"This is one of the games where Boyd will want to prove that he can be the match-winner. He's done it against virtually everybody in the league. But it doesn't matter what this lad does, people are still saying: 'he's got to do it against Celtic'."

Celtic's on-loan striker Robbie Keane
Keane will get his first taste of the Old Firm derby

While David Weir and Madjid Bougherra form an iron blue curtain in front of McGregor's goal, a similarly impregnable defence is absent at Celtic.

January signing Jos Hooiveld is likely to miss the game with a hamstring injury, and, with Glenn Loovens a fitness doubt, teenagers Josh Thompson and Thomas Rogne may be given a real baptism of fire.

"There's an onus on the defence to avoid silly mistakes," said Boyd. "In an ideal situation, that's how you defend. But the midfield and strikers must cut off space and close down the channels.

"If you look at Celtic's performances in Old Firm games, they have been fairly decent, more so the recent 1-1 draw, where they totally dominated.

"It's a very important game for Scott Brown; being the captain, trying to control himself and the team. He needs to play in an aggressive style but not go over the score. A lot of times that's where the game is won and lost: in the midfield."

The Rangers team have been over the course and know what it means to win and lose Old Firm games. In recent times, Steven Davis, Nacho Novo and Kenny Miller have all earned their stripes with match-winning displays.

Celtic loan signings Robbie Keane, Edson Braafheid and Diomansy Kamara are in line for their Old Firm debuts and the stakes could not be higher.

"It's a great derby to win, you've got bragging rights and you can go out with your head held high," added Boyd. "I'm never very good at predictions, but Celtic need to win this and I'll go for a 2-1 away win."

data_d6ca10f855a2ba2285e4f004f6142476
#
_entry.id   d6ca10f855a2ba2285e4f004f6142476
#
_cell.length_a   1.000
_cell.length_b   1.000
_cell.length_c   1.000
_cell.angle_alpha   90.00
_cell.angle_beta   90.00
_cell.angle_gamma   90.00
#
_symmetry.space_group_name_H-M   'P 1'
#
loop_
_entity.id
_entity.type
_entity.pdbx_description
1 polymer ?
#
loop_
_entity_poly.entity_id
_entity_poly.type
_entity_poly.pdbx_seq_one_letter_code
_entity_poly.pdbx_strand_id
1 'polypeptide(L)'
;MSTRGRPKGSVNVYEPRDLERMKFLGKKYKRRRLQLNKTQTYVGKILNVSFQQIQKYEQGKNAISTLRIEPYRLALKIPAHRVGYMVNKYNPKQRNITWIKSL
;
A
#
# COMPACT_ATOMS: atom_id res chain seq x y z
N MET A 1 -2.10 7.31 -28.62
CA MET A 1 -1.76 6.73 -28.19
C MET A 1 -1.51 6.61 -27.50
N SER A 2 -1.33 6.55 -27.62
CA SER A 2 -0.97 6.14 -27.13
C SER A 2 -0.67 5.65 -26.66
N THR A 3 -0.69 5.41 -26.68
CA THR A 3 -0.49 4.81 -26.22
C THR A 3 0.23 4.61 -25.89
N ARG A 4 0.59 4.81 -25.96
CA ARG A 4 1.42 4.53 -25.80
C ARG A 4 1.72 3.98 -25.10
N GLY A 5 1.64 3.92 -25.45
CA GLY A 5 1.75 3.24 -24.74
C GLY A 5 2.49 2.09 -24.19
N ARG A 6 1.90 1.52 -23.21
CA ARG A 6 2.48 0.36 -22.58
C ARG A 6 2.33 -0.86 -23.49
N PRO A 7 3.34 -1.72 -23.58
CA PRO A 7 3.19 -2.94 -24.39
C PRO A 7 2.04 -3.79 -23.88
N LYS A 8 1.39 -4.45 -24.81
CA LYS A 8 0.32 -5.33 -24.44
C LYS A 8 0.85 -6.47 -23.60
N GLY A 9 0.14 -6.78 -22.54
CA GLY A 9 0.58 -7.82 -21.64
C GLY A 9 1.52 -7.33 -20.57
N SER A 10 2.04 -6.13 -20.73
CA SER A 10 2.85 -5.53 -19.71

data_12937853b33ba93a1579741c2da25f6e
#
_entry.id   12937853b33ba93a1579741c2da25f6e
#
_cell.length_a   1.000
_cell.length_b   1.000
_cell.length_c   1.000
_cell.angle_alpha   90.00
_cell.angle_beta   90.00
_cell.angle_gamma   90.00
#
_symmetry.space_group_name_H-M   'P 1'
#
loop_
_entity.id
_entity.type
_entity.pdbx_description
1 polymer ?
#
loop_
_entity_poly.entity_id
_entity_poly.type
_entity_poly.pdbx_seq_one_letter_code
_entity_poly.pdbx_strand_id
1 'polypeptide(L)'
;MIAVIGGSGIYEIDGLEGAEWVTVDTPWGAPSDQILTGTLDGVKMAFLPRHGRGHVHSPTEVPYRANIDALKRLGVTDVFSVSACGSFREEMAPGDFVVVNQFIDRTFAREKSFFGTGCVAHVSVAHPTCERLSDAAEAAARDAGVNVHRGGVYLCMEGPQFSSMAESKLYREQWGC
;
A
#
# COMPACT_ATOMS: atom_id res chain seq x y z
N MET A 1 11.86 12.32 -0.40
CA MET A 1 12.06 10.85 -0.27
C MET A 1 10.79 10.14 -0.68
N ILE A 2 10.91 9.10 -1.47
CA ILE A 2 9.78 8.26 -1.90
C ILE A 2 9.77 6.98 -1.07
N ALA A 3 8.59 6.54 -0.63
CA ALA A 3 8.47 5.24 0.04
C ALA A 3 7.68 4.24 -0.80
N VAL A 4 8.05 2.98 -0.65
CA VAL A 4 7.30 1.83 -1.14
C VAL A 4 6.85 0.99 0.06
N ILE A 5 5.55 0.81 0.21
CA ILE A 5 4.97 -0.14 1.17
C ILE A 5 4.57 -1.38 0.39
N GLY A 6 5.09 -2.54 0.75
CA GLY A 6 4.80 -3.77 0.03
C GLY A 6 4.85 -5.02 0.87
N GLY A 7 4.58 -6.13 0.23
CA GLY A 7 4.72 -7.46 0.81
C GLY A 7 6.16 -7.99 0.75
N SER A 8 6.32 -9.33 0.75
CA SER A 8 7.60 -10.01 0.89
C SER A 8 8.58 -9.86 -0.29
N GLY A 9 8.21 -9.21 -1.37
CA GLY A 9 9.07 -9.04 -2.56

Paterson adds: "My first Old Firm game was a League Cup final defeat. You think you've felt low before, but this was the ultimate: then, to go back the following season and beat Celtic, you experience the ultimate high.

"There's a huge gap between the two and, once you've sampled defeat, it's not something you want to taste too often. I've got a funny feeling it might be the legendary 1-1 draw.

"It's very difficult to split these teams; let's hope it's some magic we're talking about and not the man in the middle, who so often has a big part to play in this fixture."



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see also
Laudrup's Old Firm memories
26 Feb 10 |  Rangers
McDonald misses Rangers tussles
26 Feb 10 |  Celtic
Laudrup tipping Rangers for title
25 Feb 10 |  Rangers
McDonald backs Old Firm referee
26 Feb 10 |  Celtic
Doddsy's SPL predictions
27 Feb 10 |  Scottish Premier
Chick Young's view
22 Feb 10 |  Scottish Premier
Hartson shocked by ref row timing
25 Feb 10 |  Celtic
Old Firm ref not fazed by furore
25 Feb 10 |  Scottish Premier
McAvennie fears for Old Firm men
24 Feb 10 |  Scottish Premier
Keane says pressure is on Rangers
21 Feb 10 |  Celtic